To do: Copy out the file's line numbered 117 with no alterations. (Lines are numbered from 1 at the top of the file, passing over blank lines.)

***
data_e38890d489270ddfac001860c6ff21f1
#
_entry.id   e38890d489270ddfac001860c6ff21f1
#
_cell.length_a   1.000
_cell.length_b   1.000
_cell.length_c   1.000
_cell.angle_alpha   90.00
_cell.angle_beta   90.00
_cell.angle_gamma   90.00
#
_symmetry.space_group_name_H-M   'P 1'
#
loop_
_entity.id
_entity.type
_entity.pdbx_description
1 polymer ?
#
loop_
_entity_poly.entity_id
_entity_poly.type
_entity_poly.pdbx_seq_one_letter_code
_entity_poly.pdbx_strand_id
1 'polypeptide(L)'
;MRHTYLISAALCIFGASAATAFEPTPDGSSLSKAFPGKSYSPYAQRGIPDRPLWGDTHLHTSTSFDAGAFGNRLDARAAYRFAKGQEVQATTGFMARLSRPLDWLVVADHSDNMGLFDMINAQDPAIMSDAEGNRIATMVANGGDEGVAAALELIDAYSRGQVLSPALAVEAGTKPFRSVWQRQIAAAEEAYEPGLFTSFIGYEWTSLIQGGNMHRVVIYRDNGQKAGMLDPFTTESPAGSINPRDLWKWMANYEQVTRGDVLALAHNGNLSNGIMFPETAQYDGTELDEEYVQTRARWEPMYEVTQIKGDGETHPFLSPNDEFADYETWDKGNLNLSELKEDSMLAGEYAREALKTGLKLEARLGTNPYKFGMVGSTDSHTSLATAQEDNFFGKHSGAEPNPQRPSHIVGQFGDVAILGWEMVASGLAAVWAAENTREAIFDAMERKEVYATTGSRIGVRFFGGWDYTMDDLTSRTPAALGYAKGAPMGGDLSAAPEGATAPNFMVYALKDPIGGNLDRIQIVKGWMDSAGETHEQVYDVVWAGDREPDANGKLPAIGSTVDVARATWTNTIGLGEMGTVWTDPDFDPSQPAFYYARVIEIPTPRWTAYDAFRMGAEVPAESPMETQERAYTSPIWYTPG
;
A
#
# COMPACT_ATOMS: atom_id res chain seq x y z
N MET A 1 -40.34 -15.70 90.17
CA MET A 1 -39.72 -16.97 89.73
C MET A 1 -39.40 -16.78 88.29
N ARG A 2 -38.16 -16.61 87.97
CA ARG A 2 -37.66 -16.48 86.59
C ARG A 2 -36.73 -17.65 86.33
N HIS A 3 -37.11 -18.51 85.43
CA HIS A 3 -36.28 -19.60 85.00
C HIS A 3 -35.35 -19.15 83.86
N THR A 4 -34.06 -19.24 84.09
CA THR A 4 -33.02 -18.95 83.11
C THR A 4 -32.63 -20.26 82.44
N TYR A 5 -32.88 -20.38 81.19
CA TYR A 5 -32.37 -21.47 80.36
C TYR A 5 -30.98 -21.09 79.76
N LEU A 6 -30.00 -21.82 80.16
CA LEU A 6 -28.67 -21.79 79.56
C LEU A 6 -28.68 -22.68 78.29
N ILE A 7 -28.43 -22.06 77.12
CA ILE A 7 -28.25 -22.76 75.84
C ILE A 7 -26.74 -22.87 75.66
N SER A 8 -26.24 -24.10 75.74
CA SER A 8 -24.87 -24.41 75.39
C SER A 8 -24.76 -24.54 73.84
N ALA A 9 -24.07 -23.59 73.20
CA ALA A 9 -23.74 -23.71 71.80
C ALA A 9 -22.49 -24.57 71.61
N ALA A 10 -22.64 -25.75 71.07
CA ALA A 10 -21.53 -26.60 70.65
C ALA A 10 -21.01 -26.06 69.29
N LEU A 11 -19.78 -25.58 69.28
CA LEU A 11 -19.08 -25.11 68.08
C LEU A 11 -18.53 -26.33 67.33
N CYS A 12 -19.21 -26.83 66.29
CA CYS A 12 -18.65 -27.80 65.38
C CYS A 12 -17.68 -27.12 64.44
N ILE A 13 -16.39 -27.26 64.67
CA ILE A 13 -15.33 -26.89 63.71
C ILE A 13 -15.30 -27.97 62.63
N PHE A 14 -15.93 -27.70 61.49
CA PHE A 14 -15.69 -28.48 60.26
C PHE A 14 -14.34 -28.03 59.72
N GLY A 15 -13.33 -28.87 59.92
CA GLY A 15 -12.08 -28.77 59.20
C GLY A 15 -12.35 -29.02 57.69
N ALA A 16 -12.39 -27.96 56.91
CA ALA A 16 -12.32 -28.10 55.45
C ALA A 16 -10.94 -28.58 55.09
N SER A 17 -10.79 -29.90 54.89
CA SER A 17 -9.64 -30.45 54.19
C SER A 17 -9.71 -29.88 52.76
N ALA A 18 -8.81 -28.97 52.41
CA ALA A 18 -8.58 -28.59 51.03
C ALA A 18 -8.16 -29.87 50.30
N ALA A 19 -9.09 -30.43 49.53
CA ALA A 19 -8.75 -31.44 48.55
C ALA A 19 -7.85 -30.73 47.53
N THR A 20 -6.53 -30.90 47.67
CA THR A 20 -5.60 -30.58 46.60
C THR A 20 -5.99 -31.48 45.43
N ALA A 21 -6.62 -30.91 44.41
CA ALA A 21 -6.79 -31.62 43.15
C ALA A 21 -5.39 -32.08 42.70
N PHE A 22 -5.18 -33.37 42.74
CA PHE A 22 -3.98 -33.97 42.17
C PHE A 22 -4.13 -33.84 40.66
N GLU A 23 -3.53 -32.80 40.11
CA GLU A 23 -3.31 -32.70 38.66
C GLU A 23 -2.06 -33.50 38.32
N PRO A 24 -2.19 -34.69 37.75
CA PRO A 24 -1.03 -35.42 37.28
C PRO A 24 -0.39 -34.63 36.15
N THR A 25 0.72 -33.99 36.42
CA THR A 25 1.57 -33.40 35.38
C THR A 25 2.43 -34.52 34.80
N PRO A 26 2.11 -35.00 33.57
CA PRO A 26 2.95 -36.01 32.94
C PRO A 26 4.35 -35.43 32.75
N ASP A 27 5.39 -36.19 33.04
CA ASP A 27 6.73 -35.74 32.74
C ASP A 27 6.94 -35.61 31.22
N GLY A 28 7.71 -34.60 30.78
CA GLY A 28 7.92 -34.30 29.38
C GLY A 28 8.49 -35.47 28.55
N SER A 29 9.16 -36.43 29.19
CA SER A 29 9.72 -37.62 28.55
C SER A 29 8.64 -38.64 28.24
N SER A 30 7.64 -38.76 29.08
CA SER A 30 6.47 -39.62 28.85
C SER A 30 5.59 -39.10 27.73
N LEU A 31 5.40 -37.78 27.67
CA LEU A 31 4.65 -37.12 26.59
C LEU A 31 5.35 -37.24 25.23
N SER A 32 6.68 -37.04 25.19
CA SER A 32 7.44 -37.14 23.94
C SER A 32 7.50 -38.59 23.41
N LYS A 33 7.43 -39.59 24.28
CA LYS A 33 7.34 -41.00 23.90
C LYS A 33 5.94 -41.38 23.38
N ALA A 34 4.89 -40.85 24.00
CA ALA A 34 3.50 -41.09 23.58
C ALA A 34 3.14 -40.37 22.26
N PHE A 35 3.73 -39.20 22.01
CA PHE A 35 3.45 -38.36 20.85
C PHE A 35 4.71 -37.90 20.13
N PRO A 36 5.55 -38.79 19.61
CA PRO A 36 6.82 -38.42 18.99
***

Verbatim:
C SER A 29 8.64 -38.64 28.24